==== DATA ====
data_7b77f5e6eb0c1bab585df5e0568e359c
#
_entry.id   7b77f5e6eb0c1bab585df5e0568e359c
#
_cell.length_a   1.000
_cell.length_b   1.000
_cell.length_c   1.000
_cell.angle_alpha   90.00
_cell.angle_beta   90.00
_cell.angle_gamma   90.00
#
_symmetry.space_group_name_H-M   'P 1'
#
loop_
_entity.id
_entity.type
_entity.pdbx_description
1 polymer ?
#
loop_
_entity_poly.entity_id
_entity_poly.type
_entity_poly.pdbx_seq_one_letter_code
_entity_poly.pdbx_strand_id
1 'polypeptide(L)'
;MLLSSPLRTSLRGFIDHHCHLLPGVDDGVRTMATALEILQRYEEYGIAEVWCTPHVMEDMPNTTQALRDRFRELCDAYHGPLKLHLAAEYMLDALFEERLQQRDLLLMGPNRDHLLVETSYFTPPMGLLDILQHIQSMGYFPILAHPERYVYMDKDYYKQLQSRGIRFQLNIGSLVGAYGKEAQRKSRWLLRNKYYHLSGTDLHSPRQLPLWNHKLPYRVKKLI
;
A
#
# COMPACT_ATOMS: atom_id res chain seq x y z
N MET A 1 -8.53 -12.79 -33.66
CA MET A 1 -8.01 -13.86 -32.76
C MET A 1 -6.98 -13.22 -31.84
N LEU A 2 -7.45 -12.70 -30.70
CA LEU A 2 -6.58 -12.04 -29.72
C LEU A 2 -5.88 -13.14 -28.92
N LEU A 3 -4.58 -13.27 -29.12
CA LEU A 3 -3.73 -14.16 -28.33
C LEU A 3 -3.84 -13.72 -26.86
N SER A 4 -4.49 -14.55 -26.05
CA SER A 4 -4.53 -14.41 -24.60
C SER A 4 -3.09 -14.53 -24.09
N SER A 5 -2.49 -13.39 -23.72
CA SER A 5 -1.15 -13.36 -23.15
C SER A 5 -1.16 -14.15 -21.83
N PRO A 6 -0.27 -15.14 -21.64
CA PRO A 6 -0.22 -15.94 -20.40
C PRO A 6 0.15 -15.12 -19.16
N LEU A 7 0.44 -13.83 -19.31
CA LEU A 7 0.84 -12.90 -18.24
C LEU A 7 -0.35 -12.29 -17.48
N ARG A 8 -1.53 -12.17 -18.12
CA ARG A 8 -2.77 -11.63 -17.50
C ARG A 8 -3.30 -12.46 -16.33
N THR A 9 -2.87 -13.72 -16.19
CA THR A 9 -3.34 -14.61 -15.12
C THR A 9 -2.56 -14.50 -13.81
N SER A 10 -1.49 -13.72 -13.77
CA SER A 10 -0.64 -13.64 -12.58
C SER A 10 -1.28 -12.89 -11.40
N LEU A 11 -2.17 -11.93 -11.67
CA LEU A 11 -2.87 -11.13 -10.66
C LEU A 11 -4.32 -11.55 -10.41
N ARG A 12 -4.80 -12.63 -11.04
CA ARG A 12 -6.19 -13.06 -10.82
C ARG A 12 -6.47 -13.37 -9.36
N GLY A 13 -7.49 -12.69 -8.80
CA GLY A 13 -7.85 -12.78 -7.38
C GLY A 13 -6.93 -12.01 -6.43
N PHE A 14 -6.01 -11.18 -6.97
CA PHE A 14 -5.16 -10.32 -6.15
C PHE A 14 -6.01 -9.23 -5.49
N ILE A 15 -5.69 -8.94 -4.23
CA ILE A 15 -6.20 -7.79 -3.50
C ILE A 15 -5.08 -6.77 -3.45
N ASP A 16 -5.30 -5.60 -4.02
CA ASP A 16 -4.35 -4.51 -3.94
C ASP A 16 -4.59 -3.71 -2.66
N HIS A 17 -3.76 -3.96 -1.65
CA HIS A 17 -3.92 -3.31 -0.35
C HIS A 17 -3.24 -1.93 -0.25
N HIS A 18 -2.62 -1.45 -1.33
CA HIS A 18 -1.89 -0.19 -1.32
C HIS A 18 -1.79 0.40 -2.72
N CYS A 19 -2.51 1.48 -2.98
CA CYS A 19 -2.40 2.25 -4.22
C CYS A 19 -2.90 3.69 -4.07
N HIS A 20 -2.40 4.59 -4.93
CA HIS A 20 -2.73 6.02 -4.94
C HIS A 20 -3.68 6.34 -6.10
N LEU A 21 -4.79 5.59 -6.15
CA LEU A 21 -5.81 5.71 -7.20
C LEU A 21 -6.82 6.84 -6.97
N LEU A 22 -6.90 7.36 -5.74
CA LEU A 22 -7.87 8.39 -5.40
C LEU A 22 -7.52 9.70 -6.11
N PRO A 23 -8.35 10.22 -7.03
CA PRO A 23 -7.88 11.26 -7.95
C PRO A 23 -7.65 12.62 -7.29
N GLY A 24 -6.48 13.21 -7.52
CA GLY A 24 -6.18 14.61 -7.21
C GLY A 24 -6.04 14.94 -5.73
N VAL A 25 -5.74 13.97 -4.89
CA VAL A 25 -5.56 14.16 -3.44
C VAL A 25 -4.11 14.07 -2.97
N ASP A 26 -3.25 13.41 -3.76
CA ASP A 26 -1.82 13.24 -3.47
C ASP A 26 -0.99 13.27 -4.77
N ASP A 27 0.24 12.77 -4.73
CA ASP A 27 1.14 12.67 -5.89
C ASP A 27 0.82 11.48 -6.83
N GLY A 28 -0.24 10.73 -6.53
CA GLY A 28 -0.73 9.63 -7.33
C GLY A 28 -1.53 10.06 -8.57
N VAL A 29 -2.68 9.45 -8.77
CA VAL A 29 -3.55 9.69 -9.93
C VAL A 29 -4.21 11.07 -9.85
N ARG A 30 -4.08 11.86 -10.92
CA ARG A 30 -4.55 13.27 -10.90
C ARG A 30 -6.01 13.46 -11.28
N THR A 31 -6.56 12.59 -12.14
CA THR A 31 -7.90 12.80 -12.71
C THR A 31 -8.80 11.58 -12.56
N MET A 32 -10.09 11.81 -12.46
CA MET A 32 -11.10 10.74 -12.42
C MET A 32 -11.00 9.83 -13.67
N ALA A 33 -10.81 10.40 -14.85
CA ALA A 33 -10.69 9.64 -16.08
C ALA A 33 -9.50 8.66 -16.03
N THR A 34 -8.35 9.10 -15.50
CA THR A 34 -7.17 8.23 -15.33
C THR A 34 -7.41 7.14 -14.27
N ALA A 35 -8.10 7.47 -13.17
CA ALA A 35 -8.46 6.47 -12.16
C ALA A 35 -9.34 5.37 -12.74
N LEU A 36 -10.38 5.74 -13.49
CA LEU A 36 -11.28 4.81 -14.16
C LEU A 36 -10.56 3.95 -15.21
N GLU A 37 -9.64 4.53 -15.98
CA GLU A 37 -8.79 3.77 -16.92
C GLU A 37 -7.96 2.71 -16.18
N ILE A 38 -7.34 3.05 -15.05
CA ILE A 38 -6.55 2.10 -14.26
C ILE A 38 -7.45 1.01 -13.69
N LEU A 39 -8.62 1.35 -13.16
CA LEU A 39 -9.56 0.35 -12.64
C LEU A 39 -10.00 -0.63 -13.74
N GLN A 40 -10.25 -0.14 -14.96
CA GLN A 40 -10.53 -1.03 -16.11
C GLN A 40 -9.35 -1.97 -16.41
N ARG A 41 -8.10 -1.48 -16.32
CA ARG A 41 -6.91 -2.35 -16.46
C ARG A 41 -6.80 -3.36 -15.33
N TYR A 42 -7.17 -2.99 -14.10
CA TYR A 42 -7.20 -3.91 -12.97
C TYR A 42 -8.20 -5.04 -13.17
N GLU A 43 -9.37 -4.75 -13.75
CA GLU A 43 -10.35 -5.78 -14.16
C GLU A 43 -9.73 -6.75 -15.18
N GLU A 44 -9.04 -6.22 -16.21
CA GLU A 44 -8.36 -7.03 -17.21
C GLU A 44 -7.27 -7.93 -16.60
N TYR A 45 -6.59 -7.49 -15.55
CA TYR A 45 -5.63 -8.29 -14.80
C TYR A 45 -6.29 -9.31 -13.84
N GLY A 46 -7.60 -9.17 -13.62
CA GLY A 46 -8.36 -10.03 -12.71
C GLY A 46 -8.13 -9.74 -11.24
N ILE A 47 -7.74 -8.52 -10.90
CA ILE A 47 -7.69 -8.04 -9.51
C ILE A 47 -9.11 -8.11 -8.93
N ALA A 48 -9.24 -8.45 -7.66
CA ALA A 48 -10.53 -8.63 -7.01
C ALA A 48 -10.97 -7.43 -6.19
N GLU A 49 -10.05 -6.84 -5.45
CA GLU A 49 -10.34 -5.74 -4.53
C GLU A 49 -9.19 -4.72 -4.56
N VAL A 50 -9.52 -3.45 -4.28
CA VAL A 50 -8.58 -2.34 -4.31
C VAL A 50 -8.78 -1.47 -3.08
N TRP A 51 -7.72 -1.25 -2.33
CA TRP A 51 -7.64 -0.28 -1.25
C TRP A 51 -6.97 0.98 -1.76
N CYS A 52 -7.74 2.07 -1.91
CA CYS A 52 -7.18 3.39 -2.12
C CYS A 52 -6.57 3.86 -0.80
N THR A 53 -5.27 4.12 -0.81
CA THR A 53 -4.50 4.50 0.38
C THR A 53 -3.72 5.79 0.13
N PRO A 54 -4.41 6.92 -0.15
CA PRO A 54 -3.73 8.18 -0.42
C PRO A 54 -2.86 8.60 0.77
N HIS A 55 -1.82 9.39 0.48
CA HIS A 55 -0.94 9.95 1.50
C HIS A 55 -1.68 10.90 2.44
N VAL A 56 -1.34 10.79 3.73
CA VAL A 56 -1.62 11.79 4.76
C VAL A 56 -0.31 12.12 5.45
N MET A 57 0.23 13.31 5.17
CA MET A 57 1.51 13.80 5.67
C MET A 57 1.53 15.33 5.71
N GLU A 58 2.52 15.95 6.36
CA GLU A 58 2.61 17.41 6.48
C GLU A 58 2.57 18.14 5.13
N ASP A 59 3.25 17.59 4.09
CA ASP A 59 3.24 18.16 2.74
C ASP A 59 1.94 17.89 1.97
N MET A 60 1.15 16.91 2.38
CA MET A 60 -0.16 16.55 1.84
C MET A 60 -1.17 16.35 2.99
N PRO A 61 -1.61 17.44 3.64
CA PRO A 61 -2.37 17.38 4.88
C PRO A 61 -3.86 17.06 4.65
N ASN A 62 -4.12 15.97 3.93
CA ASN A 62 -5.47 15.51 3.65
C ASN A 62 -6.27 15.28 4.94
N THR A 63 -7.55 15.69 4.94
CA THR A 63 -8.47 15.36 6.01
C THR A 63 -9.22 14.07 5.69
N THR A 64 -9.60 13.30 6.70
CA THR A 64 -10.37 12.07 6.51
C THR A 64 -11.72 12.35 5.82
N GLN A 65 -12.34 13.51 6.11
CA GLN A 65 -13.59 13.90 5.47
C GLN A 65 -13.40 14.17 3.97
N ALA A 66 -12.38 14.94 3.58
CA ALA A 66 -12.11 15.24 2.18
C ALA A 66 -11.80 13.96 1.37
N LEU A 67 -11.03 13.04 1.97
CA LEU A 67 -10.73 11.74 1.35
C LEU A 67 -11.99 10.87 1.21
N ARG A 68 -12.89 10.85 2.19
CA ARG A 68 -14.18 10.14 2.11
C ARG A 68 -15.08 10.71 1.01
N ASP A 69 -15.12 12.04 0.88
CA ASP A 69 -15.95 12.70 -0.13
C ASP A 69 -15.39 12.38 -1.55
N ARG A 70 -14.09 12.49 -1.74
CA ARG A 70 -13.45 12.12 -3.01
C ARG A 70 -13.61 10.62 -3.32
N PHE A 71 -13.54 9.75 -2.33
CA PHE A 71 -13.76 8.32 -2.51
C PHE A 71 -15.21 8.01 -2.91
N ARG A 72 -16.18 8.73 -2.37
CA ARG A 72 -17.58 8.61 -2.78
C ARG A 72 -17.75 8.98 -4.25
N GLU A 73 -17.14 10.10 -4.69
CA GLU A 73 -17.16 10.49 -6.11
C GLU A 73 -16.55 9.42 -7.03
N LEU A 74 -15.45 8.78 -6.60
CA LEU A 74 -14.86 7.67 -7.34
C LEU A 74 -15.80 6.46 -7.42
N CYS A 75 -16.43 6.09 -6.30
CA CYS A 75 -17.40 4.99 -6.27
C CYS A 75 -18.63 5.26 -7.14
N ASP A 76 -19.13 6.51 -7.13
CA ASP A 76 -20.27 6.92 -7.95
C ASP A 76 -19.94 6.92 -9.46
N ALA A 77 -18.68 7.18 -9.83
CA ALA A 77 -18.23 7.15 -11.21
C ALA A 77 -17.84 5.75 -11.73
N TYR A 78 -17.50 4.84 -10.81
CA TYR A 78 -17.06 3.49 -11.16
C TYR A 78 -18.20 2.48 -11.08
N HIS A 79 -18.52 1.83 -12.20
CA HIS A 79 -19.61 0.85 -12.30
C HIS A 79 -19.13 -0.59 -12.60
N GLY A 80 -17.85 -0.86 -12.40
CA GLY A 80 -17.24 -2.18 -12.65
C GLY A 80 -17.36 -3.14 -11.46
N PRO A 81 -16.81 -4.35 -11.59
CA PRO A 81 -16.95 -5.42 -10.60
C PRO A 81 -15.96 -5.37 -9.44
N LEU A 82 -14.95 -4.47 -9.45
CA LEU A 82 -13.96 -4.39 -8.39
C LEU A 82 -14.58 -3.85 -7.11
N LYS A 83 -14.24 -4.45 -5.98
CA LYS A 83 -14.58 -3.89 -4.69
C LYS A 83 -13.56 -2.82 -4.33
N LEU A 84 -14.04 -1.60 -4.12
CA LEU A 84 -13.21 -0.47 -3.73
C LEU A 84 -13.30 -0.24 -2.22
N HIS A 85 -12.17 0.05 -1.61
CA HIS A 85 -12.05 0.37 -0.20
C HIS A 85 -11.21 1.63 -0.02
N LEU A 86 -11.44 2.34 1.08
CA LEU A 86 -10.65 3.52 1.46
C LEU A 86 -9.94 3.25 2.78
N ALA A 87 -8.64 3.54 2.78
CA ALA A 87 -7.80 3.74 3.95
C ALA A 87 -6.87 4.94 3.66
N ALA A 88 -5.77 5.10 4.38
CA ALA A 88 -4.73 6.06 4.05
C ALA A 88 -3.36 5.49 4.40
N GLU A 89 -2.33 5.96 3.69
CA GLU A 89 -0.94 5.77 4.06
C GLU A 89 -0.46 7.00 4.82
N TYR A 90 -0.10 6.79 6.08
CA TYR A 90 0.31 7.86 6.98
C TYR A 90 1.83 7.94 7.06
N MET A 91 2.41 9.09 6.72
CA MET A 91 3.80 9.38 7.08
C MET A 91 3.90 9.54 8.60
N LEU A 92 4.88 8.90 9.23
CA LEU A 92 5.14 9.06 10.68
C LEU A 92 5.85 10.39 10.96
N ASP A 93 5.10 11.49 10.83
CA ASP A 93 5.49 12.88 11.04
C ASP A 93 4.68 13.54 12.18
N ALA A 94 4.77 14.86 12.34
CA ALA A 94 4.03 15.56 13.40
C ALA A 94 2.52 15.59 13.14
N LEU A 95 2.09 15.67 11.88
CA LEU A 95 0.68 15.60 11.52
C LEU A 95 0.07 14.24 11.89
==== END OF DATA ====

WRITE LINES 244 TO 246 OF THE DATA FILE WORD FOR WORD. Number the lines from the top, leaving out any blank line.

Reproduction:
N ARG A 72 -16.18 8.73 -2.37
CA ARG A 72 -17.58 8.61 -2.78
C ARG A 72 -17.75 8.98 -4.25